About Compassion Community Across Munster
Generously supported by Rethink Ireland’s Impact Fund for Munster, we facilitated four safe spaces across Munster this year, where people had open and creative chats about loss, gently exploring how compassion connects, and shared some ‘deadly conversation’ as part of our continuously expanding Compassionate Culture Network (CCN).
Between April and October 2023, CCN workshops ran consecutively in Limerick, Mallow, Bantry and Cahirsiveen. Each was facilitated by a local specially trained artist and support worker who also engaged with existing resources while using creativity to try and break through the block some people have when it comes to talking about grief.
Along with producing events, such as coffee mornings, an exhibition and two poetry publications were also produced. The above short video was also created documenting the Cahirsiveen project and illustrates how CCNs are designed to knit together existing resources, such as those provided by the Health Service, Local Authority and NGOs, to benefit people struggling with grief and the impact this can have on health, particularly on those who are isolated. As Cork Kerry Community Healthcare Healthy Ireland Arts and Culture Lead, Dr Sheelagh Broderick, told us:
“The Health Service has realised that it’s very important for people to be connected, to have opportunities for making meaning together. So when you put those two things together, what you get is arts and health. It’s a very new way of working, but has been proven through research internationally and nationally, that it’s beneficial to participants.”
But why use creativity and the arts to explore loss? And what have they got to do with health? In short, they help people process sensations into meaning. The simple act of making something allows people to think and feel differently. Crafting settles the mind. Creativity opens the spirit. Alongside academic research in this area, we know from previous experience facilitating CCNs, linking experienced artist-facilitators with a wider public at community level in properly resourced sessions, initiates meaningful conversations on death, dying, and grief, and can reduce the risk of developing mental and other health issues. As one participant said:
“I arrived at the first session feeling raw after a recent personal loss and still struggling to cope with my own grief. Working with Mallow CCN and the participants this summer, listening to the stories shared, poems composed and creating art together, has shown me how helpful and necessary these places are in alleviating some of the pain and loneliness that come with grief. It was very healing and ‘normalised’ grief for me.”
In total, 54 workshops were facilitated and attended by circa 330 people. Together they gently explored loss and how compassion connects through a variety of creative practices, such as poetry, music, art, photography, printing, collage, drama, and sculpture.
Nancy Holmes-Smith (Artist) and Tara Donoghue (Artist / Photographer) used practical making and hands-on work to explore ephemeral creation and photography, voice and drama, every week at Cahirsiveen’s Library. Additional support and resources were generously provided by Kerry County Council, Age Friendly Ireland, Healthy Ireland, CorkKerry Community Healthcare, and Kerry Education and Training Board.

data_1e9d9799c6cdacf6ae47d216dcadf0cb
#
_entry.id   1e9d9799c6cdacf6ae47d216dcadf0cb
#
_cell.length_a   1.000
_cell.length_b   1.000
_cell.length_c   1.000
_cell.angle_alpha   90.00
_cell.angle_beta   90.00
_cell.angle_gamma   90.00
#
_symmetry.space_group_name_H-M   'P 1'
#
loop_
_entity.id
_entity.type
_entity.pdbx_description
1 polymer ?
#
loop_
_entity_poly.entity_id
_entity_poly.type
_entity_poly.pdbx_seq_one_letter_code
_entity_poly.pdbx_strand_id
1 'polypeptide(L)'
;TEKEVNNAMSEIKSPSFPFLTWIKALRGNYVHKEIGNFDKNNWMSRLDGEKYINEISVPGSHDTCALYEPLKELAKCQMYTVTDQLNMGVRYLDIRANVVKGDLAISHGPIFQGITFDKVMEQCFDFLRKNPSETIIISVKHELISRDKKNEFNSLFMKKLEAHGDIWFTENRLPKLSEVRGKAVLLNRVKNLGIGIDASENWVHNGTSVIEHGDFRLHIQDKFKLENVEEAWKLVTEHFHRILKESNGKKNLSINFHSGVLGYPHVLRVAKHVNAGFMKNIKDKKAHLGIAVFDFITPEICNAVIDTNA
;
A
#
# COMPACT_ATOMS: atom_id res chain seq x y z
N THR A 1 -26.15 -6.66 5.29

Led by Ella Daly and supported by Dominic Campbell, Irish Hospice Foundation’s Arts and Cultural Lead, this CCN combined making with talking by exploring “what makes home” using visual arts and printing. Participants were invited to bring along images of lost loved ones or places or things for adapting and printing onto fabric and bags. Additional support and resources were generously provided by Citizen Innovation Lab, Limerick County Council Arts Office, and the University of Limerick among others.
Mallow & Bantry
Experienced practitioner Tess Leak led sessions in Bantry and Mallow. Tess was an integral part of our original series of CCN pilot sessions in 2022, where she established a replicable approach using haiku poetry as a starting point for participants. Tess was supported in Mallow by visual artists Ai Wise and Maria Jönsson Kent, who brought new skills to the programme. In Bantry, another experienced practitioner, Becky Hatchett, worked alongside Tess in facilitating sessions. In addition to exploring haiku, Becky brought in sculpture using natural materials as starting points for conversations, often focused on impermanence. Gorgeous poetry booklets were also produced by both groups.
The Impact Fund for Munster produced a completion report of awardees’ projects. It includes a case study articulating the strong collective and individual impact our networks had on participants.
We were also able to commission an independent evaluation report on these networks produced by Michael Foley and 1OpenDialogue. Download this report to learn more about the enormous value of this work in promoting wellbeing through artistic engagement.
Thank You to Our Donors
We are very grateful to Rethink Ireland, the Department of Rural and Community Development via the Dormant Accounts Fund. With special thanks to all the generous donors, including the Parkes Family, the Sunflower Charitable Foundation, Ei Electronics, Community Foundation for Ireland, and a number of private donors.